Everything you need to know about the types of interviews. Interview is one of the procedures of selection of an employee. It is most widely and popularly used selection technique.

Irrespective of nature, size and type of organization, all organizations use ‘interview’ as a best tool or weapon to select an employee.

Interview is conducted not only for selecting an employee; it is even conducted for placement, counselling, separation, disciplinary action and even for admitting students for higher learning.

According to McFarland, “an interview is a purposeful two-way exchange of information between the participants. Both learn things of vital importance to their mutual decision, some intended and others not intended.”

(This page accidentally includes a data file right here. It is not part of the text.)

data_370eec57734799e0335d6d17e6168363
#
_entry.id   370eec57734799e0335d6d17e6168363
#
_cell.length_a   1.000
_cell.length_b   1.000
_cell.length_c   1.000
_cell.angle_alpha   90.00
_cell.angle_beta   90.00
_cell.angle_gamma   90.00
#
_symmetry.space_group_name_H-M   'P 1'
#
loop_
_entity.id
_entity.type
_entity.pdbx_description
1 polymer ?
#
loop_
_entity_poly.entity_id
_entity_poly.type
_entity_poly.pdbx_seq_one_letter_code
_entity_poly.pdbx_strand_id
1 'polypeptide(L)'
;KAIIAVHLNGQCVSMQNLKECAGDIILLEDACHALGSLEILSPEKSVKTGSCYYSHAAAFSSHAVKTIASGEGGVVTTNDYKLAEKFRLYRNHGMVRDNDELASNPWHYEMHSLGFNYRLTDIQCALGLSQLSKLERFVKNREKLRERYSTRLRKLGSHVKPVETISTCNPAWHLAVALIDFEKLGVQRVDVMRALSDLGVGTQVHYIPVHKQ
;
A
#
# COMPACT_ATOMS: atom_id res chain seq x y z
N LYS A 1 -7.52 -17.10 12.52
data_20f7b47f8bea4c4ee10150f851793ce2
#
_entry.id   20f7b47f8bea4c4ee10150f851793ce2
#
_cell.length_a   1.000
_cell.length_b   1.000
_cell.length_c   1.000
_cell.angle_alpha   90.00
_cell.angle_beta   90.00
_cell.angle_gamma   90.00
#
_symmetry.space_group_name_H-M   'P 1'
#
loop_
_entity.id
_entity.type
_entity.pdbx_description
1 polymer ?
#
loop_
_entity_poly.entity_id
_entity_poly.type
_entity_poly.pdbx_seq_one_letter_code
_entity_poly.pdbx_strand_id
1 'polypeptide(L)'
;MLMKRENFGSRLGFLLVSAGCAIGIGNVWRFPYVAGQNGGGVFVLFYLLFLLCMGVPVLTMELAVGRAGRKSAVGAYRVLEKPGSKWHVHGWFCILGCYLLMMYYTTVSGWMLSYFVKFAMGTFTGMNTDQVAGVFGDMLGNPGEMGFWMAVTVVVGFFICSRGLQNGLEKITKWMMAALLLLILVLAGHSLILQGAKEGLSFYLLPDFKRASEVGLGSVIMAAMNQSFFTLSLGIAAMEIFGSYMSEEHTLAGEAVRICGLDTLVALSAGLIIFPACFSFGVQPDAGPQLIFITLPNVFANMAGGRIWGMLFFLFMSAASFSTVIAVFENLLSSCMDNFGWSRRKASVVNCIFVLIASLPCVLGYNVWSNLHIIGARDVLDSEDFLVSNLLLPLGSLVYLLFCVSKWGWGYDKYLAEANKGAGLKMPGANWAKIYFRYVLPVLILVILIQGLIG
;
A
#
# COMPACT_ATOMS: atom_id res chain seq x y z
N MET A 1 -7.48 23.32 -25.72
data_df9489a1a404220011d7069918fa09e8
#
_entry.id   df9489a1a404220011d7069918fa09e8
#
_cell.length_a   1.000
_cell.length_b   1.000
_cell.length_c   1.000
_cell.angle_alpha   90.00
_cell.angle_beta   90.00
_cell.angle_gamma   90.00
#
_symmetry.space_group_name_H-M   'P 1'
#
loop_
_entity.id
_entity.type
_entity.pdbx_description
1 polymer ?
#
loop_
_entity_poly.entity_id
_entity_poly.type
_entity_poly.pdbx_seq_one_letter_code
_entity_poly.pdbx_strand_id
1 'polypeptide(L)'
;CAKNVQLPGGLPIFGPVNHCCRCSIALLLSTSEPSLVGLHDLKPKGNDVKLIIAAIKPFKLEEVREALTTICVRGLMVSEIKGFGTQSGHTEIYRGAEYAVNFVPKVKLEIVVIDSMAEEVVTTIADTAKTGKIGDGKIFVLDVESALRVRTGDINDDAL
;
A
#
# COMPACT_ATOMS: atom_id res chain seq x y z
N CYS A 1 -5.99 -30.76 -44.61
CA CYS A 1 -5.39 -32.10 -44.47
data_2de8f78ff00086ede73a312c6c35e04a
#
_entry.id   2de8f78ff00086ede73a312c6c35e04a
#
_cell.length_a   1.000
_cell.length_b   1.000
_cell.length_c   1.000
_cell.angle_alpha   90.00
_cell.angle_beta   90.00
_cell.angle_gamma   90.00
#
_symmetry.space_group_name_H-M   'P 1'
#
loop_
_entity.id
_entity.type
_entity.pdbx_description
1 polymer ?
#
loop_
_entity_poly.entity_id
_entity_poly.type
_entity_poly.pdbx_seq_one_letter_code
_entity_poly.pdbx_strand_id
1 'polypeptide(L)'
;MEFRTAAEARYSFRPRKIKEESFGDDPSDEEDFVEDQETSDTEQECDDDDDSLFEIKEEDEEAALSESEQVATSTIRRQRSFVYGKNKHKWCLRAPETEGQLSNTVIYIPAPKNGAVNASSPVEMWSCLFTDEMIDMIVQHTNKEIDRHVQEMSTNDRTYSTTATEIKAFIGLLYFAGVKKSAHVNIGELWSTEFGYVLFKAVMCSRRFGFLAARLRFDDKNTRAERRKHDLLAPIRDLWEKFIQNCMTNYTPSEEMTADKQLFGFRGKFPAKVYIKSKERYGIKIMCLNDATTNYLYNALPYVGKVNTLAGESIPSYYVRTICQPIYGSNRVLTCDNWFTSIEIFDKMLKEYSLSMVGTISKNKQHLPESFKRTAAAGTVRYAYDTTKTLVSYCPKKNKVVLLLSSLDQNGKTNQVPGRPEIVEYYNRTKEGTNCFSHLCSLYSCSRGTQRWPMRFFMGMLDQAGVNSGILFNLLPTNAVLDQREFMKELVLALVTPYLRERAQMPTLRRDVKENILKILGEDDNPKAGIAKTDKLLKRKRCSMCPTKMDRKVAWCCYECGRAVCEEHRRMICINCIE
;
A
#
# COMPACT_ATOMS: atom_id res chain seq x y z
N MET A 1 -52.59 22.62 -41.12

Some of the types of interviews are:-

1. Formal and Informal Interview 2. Structured or Patterned Interview and Un-Structured or Non-Directed Interview 3. Situational Interview 4. Behavioural Interview 5. Job Related Interview 6. Stress Interview

7. Group Interview 8. Depth Interview 9. Panel or Board Interview 10. Phone or Video Interviews 11. Exit Interview 12. Walk-in-Interview.

Types of Interviews – Formal Interview, Informal Interview, Stress Interview, Group Interview and Other Types

Types of Interview – Top 8 Types: Formal and Informal Interview, Structured and Un-Structured Interview, Stress Interview, Group Interview, Depth Interview and a Few Others

Interview is one of the procedures of selection of an employee. It is most widely and popularly used selection technique. Irrespective of nature, size and type of organization, all organizations use ‘interview’ as a best tool or weapon to select an employee.